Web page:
Helping a Friend in Need: Life-Threatening Illness

  • “When you go through deep waters and great trouble, I will be with you. When you go through rivers of difficulty, you will not drown! When you walk through the fire of oppression, you will not be burned up; the flames will not consume you.” ~ Isaiah 43:2 (NLT)

The reality of possibly facing the end of life brings a host of emotions: anger, frustration, hopelessness, isolation, confusion, and despair. These all have their roots in fear. Navigating through this minefield of emotions can be very difficult, not only for the patient, but for those who are close to the patient.

Helping a Friend in Need: Life-Threatening Illness


The impact that finding out news of a life-threatening illness is far reaching and it invades every aspect of daily existence – physical, emotional, relational and spiritual.


Changes in appearance (hair loss, bloating, skin rashes, etc.) and side effects due to medications (nausea, diarrhea, migraines, etc) may occur, as well as pain and discomfort. Your friend may want to talk about them, and we encourage you to do so and not act as though they don’t exist.

Acknowledge the Reality of the Changes. An individual may be embarrassed by the changes and may try to distance themselves for the people that they truly desire to come alongside them to offer support. Keep the discussion as light as possible, and when appropriate try to use some humor.

Give Honest Encouragement. Focus on any small improvement. It’s alright to talk about the problem, but try to balance it with talk about the rest of life. If you notice their eyes seem brighter today, or voice seems stronger, or there’s a bit more color in their cheeks, maybe how good it is to see them sitting up and enjoying the sunshine – share that encouragement with them.

Follow the Paitient’s Lead. Be sensitive about asking for information regarding the diagnosis of treatment. Your friend has a doctor and nursing staff – what they need you to be is a friend. What you learned on WebMD last night is fine and all, but in most cases, keep it to yourself. There is a team that is trying their absolute best to save your friend’s life. What he/she needs from you is to focus on them as a person and friend.


The emotional aspects of a life-threatening illness can be as devastating as the physical impact. Anger and frustration often give way to a sense of helplessness, despair, and fear. With impending invasive tests, surgeries and endless medications taking over a major part of his/her existence, emotions can run haywire.

Be tenderly aware of the patient’s emotional vulnerability. This is a time for empathy. Allow the patient to express feelings, fears, and the sence of isolation or confusion they may be feeling. There are normal responses in such a challenging and often grave situation. Listen with gentlness and compassion – a reply is not required for every question, nor a response to every plea.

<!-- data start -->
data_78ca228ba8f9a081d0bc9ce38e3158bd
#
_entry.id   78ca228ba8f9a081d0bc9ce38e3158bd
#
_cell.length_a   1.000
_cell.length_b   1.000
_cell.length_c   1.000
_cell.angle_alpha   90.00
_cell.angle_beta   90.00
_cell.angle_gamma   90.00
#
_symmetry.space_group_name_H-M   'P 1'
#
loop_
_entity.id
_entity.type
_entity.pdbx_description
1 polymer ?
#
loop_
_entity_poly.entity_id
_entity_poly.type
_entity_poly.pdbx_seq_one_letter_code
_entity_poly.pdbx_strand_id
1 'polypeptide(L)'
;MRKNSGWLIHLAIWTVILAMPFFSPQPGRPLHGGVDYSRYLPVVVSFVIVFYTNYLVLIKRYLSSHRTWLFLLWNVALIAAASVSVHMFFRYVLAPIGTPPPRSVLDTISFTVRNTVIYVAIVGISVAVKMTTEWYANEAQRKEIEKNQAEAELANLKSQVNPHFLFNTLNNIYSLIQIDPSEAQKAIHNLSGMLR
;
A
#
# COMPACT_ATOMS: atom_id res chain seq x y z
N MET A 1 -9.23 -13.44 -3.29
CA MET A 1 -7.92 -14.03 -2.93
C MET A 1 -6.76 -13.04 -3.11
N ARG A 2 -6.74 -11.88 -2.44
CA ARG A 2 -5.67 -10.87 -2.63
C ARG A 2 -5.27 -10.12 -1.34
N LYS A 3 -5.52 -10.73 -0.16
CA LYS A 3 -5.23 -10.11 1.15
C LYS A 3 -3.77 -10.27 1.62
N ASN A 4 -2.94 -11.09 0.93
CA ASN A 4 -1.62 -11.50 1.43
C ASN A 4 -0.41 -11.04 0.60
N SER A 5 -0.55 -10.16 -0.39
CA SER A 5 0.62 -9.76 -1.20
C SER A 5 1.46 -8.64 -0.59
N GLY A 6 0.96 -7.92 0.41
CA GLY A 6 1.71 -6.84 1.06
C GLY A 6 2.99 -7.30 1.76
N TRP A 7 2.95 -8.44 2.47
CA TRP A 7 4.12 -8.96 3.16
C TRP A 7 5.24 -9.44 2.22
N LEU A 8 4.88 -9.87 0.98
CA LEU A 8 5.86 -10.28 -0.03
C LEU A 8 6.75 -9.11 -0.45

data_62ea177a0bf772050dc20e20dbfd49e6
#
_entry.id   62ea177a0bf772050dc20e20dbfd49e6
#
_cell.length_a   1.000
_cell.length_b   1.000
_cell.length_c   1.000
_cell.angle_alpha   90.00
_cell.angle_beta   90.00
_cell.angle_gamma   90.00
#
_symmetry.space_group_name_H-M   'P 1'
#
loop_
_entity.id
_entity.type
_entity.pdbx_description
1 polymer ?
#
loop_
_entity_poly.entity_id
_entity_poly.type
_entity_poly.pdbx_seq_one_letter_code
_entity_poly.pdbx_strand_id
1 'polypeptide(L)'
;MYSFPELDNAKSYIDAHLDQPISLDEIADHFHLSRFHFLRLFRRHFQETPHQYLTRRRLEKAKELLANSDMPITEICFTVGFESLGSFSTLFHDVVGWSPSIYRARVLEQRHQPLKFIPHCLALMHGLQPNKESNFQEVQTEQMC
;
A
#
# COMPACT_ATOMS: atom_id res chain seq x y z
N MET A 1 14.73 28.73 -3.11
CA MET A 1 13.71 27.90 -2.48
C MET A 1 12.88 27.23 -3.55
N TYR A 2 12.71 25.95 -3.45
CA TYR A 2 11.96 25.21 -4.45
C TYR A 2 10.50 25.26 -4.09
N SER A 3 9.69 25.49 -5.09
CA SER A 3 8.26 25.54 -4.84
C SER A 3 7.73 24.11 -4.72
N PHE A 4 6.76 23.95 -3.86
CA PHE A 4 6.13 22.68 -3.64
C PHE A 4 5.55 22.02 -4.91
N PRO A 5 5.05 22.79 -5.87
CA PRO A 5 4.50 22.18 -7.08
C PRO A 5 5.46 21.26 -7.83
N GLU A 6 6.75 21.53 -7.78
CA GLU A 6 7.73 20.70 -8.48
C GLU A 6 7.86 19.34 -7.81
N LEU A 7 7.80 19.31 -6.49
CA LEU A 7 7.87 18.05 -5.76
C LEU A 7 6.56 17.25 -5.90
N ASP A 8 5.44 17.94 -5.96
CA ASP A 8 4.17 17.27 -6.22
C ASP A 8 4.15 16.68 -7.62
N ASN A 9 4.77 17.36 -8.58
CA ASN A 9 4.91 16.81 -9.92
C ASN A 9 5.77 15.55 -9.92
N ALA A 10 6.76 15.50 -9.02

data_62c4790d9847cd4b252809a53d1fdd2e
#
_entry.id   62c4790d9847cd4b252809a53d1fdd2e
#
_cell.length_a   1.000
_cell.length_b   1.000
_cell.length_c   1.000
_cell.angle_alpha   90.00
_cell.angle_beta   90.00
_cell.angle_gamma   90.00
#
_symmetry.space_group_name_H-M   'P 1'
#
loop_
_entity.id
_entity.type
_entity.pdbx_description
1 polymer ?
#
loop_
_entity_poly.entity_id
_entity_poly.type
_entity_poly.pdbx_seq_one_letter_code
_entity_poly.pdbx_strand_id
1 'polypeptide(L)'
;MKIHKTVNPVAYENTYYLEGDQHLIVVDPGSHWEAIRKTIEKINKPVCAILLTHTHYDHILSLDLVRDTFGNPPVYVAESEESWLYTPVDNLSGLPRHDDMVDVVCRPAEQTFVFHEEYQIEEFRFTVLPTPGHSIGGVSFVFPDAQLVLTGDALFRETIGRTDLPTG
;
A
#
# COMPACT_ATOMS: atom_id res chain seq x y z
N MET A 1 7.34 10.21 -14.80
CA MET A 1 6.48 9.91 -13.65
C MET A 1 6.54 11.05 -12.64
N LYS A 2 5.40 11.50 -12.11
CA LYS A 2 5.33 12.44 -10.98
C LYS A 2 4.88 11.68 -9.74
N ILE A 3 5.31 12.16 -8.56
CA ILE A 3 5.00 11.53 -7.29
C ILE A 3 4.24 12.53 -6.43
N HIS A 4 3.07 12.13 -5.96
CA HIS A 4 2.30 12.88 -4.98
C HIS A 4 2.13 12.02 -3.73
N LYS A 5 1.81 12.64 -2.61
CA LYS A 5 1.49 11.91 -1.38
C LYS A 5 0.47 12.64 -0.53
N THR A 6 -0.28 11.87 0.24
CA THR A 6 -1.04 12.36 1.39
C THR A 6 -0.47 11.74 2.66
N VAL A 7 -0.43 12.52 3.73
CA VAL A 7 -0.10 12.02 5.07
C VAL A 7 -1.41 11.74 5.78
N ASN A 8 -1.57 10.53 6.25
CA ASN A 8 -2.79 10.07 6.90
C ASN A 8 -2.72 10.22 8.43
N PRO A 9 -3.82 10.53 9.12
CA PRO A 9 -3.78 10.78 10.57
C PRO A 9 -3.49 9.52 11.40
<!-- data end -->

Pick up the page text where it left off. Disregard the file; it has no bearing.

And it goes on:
When life-threatening illnesses occur, there is often a strain on relationships as well. For the patient, there is a desire to not be a burden on others, nor for people to see them in the shape they are in. Often, people will distance themselves from those they love most during these times. Not always, but it happens. On the reverse side, those people that should be coming alongside the patient during their time of need maybe do not want to have to deal with emotions of talking about death and dying, or to see their friend or loved one in that condition, and so they distance themselves as well.

Be Bold and Step Up. You friend or loved one needs you to be present. It will be hard at times, but this is part of life. If the roles were reversed, how would you want those closest to you to respond in your time of need?


The spiritual dimension of facing a life-threatening illness is critical. What a person believes about him/herself, his/her relationship to God, and his/her perception of God’s relationship to him is of primary concern. Assure the individual that you will pray for him/her (and their caregivers), but only if you are willing to make that commitment. Pray for wisdom for the doctors and nurses who are caring for the individual. Pray for family members who are living daily with this difficult situation. If they have a pastor of church leader that they have a close connection with that they might like to have come and have prayer with them, ask if that would be okay to let them know.


"I can’t imagine what you must be going through”

"I really admire your courage.”

"Can I [clean the kitchen, pick up something at the store, go with you to the doctor] for you?” Be specific.

Do something for the caregivers (parents, spouse, etc.). The patient often feels guilty about the demands that have been placed on the caregivers and appreciates any kindness shown to them.


  • “I know exactly how you feel” (no one know fully how another feels). 
  • “I hate to tell you, but my brother died of this same thing.” 
  • “If you need something, you know how to reach me.” 
  • “How much time do you have?” 
  • “Did you ignore the warning signs?”


Psalm 73:25-26 (NLT) “Whom have I in heaven but you? I desire you more than anything on earth. My health may fail, and my spirit may grow weak, but God remains the strength of my heart; he is mine forever.”

John 16:22 (Phillips) “Now you are going through pain, but I shall see you again and your heart will thrill with joy – the joy that no one can take away from you.”

Romans 8:38-39 (NLT) “And I am convinced that nothing can ever separate us from God’s love. Neither death nor life, neither angels nor demons, neither our fears for today nor our worries about tomorrow—not even the powers of hell can separate us from God’s love. No power in the sky above or in the earth below—indeed, nothing in all creation will ever be able to separate us from the love of God that is revealed in Christ Jesus our Lord.”